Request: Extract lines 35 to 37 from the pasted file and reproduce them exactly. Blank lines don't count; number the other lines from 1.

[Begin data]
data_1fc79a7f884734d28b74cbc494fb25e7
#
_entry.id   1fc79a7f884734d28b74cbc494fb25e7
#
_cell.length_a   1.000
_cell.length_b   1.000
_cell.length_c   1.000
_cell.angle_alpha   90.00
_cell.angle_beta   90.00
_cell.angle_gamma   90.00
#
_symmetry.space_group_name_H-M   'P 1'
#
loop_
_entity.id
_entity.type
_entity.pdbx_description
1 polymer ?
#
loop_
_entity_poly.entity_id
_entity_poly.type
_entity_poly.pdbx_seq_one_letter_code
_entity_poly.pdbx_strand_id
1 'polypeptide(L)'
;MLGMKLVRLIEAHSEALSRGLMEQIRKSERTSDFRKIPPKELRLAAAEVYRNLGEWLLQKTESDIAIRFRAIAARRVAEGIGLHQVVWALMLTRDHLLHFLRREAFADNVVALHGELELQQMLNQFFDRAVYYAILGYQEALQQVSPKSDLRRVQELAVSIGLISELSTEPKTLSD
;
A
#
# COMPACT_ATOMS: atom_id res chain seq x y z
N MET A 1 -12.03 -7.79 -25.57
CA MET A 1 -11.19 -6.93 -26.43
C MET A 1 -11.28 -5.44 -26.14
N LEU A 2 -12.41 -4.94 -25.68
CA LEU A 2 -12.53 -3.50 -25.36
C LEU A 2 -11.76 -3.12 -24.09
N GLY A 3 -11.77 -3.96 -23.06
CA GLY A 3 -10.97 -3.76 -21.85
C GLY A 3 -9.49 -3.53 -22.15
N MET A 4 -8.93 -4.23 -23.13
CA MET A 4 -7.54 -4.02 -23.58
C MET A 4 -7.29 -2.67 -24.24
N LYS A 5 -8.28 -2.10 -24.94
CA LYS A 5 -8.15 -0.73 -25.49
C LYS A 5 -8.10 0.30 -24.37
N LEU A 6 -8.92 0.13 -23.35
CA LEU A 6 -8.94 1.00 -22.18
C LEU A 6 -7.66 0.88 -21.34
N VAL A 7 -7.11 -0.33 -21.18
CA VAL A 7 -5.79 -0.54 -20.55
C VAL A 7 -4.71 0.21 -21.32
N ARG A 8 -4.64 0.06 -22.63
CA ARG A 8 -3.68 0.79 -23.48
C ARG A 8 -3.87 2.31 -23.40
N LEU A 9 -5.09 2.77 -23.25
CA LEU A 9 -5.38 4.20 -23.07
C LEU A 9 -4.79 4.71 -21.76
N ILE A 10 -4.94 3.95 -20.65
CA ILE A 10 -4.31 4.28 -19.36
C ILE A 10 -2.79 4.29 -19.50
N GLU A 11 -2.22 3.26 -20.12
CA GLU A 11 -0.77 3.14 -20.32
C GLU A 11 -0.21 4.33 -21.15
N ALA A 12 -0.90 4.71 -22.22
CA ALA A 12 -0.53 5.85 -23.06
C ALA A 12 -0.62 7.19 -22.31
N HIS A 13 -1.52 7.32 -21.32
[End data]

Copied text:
CA LEU A 2 -12.53 -3.50 -25.36
C LEU A 2 -11.76 -3.12 -24.09
N GLY A 3 -11.77 -3.96 -23.06